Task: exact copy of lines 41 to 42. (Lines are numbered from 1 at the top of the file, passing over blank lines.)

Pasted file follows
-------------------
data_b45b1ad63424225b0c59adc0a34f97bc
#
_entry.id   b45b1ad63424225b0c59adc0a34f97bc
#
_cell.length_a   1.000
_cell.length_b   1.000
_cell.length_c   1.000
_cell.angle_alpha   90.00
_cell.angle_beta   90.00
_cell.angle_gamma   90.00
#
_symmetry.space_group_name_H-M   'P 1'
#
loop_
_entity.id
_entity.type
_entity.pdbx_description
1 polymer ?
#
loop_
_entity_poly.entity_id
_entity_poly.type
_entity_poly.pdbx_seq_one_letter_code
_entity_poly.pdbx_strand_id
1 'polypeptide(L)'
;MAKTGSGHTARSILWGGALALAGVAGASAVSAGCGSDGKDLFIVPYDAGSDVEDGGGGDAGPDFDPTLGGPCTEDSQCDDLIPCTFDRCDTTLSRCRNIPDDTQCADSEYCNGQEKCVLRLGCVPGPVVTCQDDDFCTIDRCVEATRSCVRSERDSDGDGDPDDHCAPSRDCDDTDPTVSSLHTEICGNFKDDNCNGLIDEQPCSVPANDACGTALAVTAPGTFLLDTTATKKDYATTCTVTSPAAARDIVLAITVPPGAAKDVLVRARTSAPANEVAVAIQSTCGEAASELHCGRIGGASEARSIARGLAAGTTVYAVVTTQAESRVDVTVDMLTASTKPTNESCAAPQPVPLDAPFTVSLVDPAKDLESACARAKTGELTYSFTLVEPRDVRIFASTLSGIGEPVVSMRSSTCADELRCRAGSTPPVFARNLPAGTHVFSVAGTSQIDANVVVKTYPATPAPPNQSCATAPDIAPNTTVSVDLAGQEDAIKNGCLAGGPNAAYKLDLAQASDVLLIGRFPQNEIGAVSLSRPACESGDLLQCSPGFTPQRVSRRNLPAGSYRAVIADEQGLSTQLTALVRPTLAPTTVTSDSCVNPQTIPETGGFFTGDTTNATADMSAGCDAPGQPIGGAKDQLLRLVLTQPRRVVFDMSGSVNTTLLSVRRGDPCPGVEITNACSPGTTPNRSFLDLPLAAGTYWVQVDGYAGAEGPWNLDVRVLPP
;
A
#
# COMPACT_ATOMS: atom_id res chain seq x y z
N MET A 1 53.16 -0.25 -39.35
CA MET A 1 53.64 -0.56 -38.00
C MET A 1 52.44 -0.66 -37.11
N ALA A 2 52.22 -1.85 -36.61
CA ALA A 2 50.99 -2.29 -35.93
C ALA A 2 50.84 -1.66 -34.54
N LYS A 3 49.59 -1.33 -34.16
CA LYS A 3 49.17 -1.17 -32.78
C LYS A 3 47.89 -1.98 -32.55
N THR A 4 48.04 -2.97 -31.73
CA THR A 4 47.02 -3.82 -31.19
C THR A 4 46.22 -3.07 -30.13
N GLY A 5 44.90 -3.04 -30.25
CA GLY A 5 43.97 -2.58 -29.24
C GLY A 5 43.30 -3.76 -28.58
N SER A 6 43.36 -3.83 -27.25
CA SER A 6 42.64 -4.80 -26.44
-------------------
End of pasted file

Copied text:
CA THR A 4 47.02 -3.82 -31.19
C THR A 4 46.22 -3.07 -30.13